Getting to know a stranger: cervical mucus and more
The idea of finding and feeling my cervix had never even crossed my mind until a year ago when I found myself standing with one leg up on the toilet seat, poking my finger around the inside of my vulva, blindly hunting for something which would feel like the tip of a nose with a small hole in the middle. Prior to this moment, my cervix was merely a mysterious part of the body that I had never thought to locate or identify. Its rusting existence sat somewhere in the back of my mind, reminiscent of visits to the sexual health clinic, having a smear test or discussing with sisters who had intra-uterine devices (one of the most common IUD is the coil – a hormone-free contraceptive that is inserted into the cervix).
It was a close friend who drew my attention to this area of my female anatomy, explaining how she had started tracking her cervix’s position as a way of monitoring her fertility1. It turns out that, by feeling our cervix and checking our cervical fluids every day, we can map and read our hormonal changes and navigate our menstrual cycle. Documenting these changes over the months in apps such as inne where there are also visuals to identify and describe cervical mucus, helps build a bank of your body’s data which you can then read and map.
Accepting and Understanding Your Cervix and Cervical Fluid
Inspired by my friend, I started to hunt around for my cervix, overcoming my fear of the unknown so as to learn more about my anatomy. I found certain tips helped ease the process of finding this miraculous squishy lump of tissue; washing your hands and getting into a position such as a squat or placing one leg up on a surface makes it easier to guide your longest finger up inside your vaginal canal until you reach an obstacle of sorts. A good tip is to feel for a shape that either has the same firmness as the tip of your nose or the softness of pursed lips. Have a feel of these features on your face and recognise their springiness.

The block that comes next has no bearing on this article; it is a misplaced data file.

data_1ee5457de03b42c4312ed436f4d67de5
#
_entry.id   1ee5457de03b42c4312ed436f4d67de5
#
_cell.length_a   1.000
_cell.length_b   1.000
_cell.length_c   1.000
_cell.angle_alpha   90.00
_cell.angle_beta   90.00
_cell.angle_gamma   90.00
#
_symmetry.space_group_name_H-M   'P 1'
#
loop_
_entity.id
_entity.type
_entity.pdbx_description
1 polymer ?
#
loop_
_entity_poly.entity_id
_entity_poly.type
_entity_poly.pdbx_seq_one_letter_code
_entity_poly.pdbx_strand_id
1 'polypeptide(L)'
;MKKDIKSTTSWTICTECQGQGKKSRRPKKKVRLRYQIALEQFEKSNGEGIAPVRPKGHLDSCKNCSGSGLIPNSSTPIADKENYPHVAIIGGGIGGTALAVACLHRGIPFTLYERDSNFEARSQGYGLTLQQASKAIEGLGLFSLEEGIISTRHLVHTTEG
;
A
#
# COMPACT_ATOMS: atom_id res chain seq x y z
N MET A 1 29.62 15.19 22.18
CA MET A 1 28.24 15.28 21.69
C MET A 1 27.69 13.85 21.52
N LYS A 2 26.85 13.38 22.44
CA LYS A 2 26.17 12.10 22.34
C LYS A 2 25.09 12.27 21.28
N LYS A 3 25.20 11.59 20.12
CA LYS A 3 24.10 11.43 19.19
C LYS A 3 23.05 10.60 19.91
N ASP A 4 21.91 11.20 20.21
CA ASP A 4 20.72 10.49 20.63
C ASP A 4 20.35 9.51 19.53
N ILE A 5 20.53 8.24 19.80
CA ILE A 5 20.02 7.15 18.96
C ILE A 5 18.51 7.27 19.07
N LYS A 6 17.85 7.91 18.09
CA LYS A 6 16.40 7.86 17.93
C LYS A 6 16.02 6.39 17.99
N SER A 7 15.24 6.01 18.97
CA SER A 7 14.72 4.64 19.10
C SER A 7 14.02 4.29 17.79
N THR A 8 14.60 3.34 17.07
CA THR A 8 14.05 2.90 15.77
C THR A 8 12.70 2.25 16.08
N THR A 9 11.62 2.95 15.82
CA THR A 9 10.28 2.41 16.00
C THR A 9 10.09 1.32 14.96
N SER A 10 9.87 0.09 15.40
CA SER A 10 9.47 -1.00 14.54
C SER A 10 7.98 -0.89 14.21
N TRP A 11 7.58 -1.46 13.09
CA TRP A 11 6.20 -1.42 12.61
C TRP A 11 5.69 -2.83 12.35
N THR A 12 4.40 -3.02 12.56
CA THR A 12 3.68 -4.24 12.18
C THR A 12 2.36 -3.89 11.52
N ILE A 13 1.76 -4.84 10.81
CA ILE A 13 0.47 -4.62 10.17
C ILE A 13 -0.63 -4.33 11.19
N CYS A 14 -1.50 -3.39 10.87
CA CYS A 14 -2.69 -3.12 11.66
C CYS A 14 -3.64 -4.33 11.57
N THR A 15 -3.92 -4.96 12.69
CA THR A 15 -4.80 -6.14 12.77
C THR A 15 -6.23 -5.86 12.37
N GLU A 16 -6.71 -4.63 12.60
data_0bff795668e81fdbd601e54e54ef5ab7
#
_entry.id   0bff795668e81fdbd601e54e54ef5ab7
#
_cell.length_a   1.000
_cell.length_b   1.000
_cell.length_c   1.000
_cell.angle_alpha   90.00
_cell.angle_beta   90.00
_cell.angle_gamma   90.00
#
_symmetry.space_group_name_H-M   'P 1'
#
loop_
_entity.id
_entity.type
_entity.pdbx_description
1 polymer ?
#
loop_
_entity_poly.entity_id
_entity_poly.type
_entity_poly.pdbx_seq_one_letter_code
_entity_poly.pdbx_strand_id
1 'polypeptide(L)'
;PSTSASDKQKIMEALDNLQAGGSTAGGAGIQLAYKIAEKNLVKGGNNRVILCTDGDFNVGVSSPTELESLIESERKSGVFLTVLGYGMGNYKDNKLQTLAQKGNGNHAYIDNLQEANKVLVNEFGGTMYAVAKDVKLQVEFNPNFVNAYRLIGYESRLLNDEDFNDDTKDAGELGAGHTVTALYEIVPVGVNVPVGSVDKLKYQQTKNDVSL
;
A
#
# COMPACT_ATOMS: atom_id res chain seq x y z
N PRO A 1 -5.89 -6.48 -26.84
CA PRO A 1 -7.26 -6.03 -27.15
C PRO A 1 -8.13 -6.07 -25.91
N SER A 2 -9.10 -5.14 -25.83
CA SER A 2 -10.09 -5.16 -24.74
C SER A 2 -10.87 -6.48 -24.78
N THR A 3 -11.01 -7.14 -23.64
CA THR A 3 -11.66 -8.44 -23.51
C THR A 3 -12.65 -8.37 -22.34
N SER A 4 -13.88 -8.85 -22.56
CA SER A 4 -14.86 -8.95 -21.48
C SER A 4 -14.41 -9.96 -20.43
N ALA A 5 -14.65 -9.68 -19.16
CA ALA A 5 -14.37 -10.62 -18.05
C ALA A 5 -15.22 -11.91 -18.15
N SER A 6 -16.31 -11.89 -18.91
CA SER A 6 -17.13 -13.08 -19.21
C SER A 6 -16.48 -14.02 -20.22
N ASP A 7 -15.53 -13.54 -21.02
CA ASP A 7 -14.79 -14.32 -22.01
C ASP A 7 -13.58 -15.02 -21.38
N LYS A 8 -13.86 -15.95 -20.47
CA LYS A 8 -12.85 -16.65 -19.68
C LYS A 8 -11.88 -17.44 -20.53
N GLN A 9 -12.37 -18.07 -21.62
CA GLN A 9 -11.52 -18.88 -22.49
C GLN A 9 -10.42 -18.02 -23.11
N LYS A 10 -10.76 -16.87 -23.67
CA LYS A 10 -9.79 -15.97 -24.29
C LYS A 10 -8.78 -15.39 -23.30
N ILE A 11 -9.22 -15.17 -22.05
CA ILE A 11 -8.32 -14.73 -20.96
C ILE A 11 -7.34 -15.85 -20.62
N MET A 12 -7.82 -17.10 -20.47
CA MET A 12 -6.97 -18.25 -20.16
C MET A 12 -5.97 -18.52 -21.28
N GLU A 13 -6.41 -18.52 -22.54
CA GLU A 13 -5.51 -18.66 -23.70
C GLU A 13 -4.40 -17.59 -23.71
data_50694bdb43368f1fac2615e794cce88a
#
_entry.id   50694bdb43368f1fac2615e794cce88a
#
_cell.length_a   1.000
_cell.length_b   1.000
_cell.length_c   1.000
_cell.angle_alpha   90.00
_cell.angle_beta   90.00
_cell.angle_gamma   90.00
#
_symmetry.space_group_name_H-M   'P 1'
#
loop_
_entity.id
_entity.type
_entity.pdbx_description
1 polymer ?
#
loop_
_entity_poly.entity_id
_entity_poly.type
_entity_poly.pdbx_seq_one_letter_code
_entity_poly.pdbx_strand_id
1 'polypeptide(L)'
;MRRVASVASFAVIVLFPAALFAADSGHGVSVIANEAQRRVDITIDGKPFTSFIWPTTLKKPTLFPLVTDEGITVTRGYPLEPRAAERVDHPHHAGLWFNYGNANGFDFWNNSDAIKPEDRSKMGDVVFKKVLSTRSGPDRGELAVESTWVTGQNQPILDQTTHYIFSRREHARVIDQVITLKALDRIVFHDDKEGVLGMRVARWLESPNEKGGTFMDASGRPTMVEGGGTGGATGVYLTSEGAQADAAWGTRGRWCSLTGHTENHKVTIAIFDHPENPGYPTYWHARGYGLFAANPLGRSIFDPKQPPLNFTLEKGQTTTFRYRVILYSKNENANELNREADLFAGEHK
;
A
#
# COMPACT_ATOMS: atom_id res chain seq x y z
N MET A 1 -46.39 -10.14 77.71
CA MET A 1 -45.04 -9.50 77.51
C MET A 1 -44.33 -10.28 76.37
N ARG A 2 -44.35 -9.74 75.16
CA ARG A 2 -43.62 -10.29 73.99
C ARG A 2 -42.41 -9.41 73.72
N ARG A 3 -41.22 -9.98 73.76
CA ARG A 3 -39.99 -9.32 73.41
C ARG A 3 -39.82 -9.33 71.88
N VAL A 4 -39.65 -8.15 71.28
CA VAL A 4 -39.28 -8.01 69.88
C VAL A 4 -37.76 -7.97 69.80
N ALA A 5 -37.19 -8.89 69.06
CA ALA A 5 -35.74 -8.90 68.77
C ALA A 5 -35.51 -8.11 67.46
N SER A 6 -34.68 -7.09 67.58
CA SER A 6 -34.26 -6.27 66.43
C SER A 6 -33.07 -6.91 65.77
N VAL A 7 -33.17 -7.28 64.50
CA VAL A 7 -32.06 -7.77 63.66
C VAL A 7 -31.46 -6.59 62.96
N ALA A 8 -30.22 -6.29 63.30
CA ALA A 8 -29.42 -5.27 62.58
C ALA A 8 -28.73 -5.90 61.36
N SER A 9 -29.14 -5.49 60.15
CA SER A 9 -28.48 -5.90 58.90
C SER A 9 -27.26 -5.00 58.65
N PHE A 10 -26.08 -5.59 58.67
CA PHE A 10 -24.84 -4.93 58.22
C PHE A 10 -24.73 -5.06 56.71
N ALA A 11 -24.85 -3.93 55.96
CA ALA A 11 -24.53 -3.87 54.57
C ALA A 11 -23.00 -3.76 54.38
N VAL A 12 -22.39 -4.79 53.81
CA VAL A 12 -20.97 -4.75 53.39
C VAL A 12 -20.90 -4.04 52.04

When feeling the inside of my vulva, I can still get a bit queasy and overwhelmed by the experience. I have to focus on my breathing and envision the space within my anatomy that I didn’t even know existed. With such a new encounter, everything can feel strange and alien so I find what helps me differentiate my cervix from the rest of my internal linings is the small hole that sits at the base, facing the ground. This hole is called your external os and it acts as a passage from your vaginal canal up to your uterus2. You will find it either feels like a tight indent or a softer, more squidgy opening. This is due to the os concertinaing between being closed and open as you journey through your menstrual cycle. What flows from the external os is a constantly changing mixture of cervical mucus, (often referred to as discharge), shifting in acidity and alkaline states so as to protect the vagina from infections and bacteria or preserve sperm. Pretty clever, right?
Moving through your Menstrual Cycle – Highs and Lows of the Cervix
When feeling your cervix, it’s good to remember the following: the cervix will shift in accordance with the hormones being released; a combination of six hormones working together3, acting like a gear stick shifting to accelerate into ovulation or slowing down to release menstrual fluids.